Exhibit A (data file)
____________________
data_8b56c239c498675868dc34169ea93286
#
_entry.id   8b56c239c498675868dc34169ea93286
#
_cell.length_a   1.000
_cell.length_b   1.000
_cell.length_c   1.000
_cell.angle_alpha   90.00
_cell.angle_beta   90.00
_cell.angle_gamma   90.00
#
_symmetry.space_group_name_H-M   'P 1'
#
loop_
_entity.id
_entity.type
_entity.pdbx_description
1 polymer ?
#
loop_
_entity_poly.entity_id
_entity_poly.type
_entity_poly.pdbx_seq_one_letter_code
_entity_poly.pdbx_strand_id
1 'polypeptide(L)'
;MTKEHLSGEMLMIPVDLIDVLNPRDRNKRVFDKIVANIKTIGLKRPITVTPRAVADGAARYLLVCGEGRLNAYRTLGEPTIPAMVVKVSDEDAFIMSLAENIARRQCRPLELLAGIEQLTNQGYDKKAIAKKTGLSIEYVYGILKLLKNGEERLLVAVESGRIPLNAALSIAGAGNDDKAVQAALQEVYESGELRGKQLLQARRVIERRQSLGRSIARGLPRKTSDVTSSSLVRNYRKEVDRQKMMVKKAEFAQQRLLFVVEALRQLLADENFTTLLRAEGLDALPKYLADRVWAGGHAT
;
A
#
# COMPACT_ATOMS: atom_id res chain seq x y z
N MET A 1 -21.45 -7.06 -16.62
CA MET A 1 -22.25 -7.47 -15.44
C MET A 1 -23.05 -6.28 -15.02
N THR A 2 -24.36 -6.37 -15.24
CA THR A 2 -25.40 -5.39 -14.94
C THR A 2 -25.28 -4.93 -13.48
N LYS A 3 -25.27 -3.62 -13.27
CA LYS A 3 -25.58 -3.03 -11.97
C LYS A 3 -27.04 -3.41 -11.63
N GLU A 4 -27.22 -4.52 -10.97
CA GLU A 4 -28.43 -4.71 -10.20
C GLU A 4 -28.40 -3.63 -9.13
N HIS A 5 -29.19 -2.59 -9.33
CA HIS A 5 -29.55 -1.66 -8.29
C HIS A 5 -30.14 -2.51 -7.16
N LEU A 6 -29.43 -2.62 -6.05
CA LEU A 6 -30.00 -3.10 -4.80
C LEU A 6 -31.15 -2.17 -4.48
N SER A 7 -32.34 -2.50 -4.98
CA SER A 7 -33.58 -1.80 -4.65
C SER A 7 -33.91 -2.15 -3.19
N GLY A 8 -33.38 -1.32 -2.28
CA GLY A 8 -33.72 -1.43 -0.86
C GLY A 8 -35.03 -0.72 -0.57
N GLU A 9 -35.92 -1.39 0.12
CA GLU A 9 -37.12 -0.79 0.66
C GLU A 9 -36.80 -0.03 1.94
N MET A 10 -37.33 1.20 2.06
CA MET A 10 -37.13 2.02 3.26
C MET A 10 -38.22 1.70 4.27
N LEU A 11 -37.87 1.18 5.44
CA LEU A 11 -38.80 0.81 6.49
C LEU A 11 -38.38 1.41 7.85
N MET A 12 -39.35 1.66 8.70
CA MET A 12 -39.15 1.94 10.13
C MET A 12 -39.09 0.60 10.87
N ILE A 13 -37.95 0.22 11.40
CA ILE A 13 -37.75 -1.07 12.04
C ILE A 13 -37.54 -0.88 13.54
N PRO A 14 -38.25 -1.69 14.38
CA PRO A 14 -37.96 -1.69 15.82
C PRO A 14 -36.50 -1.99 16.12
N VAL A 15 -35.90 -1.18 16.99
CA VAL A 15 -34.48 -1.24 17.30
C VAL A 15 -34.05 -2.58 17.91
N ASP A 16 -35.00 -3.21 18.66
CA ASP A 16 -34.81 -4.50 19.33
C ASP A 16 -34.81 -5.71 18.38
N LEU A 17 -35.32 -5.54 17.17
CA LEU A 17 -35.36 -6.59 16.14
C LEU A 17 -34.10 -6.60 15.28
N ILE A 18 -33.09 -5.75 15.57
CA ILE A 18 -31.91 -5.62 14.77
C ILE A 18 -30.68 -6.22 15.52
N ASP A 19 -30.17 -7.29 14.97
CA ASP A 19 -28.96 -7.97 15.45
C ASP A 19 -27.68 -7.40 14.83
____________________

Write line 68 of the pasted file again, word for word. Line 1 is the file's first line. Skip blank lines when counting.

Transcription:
CA ILE A 13 -37.75 -1.07 12.04